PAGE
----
New Computers Let Residents Surf at Library


John Cowart, whose wife is planning a trip to Minneapolis, was looking for a cheap airline ticket Wednesday morning.

Instead of spending half the day on hold trying to reach the airlines by phone, the 75-year-old Ventura resident went to the E.P. Foster Library and surfed the Web.

Cowart was able to complete his online search because 12 new computers and unlimited Internet access are now available at the downtown branch.


“I’ve heard that you can get bargain air fares on the Web, and these computers are pretty fast because of cable access,” Cowart said.

Cowart was one of the library’s first Internet users. Along with about 30 other community members and local officials, he attended a ceremony at Foster inaugurating the branch’s new technology.

Local officials presiding over the ceremony were ecstatic about the library’s high-tech improvements.

“We’ve got to prepare ourselves for the Internet superhighway,” said Mayor Jim Friedman. “We don’t want to be left behind, and these computers will help us.”

The library acquired the computers and Internet service with the help of a group of local library supporters who raised more than $15,000 in the past year.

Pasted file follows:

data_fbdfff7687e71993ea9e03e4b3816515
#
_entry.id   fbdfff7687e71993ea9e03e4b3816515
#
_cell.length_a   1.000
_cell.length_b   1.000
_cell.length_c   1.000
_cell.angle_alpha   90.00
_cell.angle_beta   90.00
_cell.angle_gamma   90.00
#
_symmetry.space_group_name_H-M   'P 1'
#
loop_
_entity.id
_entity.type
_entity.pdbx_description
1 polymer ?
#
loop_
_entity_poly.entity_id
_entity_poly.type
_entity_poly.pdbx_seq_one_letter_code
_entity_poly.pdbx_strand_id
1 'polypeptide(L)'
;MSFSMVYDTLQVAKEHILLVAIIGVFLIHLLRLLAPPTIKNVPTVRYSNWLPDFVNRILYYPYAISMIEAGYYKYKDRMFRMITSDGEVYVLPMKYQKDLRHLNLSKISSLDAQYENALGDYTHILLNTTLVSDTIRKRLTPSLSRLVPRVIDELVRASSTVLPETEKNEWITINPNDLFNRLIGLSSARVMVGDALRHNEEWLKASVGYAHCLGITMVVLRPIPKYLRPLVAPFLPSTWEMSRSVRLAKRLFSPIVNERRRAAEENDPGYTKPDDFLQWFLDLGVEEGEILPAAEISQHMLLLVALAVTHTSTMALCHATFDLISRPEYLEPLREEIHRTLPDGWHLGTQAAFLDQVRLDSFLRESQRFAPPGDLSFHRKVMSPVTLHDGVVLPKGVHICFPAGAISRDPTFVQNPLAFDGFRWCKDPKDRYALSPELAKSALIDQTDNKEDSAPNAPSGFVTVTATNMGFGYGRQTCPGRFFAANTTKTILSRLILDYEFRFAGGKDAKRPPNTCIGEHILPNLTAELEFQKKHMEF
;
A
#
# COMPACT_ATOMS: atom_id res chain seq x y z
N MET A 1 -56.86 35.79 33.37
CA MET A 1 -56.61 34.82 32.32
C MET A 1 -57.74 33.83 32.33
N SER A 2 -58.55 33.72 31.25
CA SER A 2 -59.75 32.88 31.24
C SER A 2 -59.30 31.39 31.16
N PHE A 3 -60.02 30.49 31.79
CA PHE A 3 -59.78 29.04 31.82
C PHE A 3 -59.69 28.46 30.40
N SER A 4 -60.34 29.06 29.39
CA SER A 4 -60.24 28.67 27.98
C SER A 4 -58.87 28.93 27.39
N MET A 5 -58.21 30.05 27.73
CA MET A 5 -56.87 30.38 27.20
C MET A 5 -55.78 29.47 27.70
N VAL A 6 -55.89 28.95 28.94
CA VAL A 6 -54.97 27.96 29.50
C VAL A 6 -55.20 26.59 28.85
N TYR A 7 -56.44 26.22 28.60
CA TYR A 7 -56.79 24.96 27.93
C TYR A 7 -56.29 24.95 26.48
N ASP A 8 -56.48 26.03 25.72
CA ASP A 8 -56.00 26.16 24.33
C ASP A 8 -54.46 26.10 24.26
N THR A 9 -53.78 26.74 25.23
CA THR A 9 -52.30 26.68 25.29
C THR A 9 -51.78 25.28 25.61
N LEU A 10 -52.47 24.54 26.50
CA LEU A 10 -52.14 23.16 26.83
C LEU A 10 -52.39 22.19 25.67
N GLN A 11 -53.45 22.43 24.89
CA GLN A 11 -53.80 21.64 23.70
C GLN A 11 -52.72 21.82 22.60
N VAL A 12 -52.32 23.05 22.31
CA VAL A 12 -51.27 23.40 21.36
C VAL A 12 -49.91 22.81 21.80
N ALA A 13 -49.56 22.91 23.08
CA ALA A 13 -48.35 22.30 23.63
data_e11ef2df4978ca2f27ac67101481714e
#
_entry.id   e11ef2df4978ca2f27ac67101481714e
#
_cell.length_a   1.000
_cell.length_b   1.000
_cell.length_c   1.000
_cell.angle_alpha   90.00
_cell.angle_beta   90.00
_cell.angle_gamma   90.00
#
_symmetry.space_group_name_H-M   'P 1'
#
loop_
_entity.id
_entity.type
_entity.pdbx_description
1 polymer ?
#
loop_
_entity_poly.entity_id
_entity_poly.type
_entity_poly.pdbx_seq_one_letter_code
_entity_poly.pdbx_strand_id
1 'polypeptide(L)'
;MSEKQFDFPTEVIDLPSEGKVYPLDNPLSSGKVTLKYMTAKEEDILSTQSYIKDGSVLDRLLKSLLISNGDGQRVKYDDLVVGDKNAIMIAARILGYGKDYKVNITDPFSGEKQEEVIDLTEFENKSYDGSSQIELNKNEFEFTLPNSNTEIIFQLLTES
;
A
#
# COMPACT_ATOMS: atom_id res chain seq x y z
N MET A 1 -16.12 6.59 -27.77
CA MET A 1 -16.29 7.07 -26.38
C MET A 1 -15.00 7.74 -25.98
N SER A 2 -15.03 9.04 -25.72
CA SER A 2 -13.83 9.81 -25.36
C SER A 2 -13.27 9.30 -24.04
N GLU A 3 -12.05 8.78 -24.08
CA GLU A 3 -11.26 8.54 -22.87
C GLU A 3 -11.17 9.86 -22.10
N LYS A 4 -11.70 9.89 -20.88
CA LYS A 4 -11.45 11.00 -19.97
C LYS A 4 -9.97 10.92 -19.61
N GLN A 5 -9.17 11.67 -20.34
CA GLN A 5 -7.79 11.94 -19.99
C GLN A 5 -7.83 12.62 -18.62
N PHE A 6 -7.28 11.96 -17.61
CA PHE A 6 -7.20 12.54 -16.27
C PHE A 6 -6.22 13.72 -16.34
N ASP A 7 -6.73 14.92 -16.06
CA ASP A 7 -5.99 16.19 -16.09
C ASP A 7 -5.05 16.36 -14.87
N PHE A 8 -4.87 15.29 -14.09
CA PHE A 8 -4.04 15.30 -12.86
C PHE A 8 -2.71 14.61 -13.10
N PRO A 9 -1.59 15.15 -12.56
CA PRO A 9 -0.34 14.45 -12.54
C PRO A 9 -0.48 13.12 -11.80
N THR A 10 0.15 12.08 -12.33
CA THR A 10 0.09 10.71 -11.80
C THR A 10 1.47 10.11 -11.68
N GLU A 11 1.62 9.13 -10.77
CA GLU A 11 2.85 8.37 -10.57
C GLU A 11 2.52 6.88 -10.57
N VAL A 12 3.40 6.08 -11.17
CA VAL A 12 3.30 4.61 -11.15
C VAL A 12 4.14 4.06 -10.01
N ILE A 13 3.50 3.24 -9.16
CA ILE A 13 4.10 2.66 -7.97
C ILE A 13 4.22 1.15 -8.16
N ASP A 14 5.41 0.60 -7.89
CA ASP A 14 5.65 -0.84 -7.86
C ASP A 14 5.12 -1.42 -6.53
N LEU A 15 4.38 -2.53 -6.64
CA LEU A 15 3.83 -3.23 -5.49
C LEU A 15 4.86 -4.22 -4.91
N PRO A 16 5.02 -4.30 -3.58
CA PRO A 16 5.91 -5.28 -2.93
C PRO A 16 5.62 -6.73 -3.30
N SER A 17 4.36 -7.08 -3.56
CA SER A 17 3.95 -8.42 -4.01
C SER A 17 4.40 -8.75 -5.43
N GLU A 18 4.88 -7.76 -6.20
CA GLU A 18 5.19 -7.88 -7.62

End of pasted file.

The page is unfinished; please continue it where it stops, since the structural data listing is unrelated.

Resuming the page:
Friedman said the catalyst for the donations was the Benjamin Franklin Project, a group of donors that took its name from the founding father who started America’s first lending library.


The project made its donation several months ago, but the county’s interim library director put the project on hold while a new agreement for the system was worked out. The City Council gave the project final approval Dec. 15.

Committee members at the dedication emphasized the importance of public Internet access.

“The role of libraries is changing in unpredictable ways, but we can all agree on one thing: They must provide access to the Internet to those who have no other choices,” said Bill Fulton, chairman of the library advisory committee.

Fulton said the computer project would not have happened were it not for the efforts of David Bianco, who headed the Franklin Project and sits on the advisory panel.

“He stuck to the vision of providing free public access to the Internet at Ventura’s library branches,” Fulton said.

Bianco said he and other supporters of the Franklin Project believe that Internet access is a key not only to learning, but also to the economic vitality of the community.

“When you invest in the learning of the people in your community, you invest in your community’s economic development,” Bianco said.


The first wave of visitors to surf the Web at Foster on Wednesday also found that one can use the Internet for fun.

Brian Schumacher, 11, played games on the Disney Web page. A regular at the library, Brian said he will visit more often now that it’s wired to the Internet.

Ventura’s Avenue Cable donated unlimited cable access to the library, making the computers faster than those using a modem connection.